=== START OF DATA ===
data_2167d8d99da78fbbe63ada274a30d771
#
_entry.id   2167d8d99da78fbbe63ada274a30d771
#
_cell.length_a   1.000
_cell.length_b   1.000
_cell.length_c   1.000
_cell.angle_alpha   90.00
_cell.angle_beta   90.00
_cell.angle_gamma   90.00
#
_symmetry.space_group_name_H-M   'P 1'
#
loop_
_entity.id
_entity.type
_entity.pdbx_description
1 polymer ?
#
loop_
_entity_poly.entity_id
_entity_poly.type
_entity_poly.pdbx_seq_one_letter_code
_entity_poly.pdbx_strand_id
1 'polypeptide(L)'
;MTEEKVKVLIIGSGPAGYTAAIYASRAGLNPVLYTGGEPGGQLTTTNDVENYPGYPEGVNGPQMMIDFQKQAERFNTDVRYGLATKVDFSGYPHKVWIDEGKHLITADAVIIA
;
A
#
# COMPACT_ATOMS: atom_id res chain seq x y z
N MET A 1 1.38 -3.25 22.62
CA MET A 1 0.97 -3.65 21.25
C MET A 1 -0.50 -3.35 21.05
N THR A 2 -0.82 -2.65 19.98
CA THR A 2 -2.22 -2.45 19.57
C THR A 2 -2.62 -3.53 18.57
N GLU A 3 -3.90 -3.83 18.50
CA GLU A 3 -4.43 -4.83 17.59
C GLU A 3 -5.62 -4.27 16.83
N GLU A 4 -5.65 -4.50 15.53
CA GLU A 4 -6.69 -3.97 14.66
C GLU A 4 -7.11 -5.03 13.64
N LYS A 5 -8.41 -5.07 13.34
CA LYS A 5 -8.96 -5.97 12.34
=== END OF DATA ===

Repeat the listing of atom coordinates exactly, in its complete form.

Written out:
data_2167d8d99da78fbbe63ada274a30d771
#
_entry.id   2167d8d99da78fbbe63ada274a30d771
#
_cell.length_a   1.000
_cell.length_b   1.000
_cell.length_c   1.000
_cell.angle_alpha   90.00
_cell.angle_beta   90.00
_cell.angle_gamma   90.00
#
_symmetry.space_group_name_H-M   'P 1'
#
loop_
_entity.id
_entity.type
_entity.pdbx_description
1 polymer ?
#
loop_
_entity_poly.entity_id
_entity_poly.type
_entity_poly.pdbx_seq_one_letter_code
_entity_poly.pdbx_strand_id
1 'polypeptide(L)'
;MTEEKVKVLIIGSGPAGYTAAIYASRAGLNPVLYTGGEPGGQLTTTNDVENYPGYPEGVNGPQMMIDFQKQAERFNTDVRYGLATKVDFSGYPHKVWIDEGKHLITADAVIIA
;
A
#
# COMPACT_ATOMS: atom_id res chain seq x y z
N MET A 1 1.38 -3.25 22.62
CA MET A 1 0.97 -3.65 21.25
C MET A 1 -0.50 -3.35 21.05
N THR A 2 -0.82 -2.65 19.98
CA THR A 2 -2.22 -2.45 19.57
C THR A 2 -2.62 -3.53 18.57
N GLU A 3 -3.90 -3.83 18.50
CA GLU A 3 -4.43 -4.83 17.59
C GLU A 3 -5.62 -4.27 16.83
N GLU A 4 -5.65 -4.50 15.53
CA GLU A 4 -6.69 -3.97 14.66
C GLU A 4 -7.11 -5.03 13.64
N LYS A 5 -8.41 -5.07 13.34
CA LYS A 5 -8.96 -5.97 12.34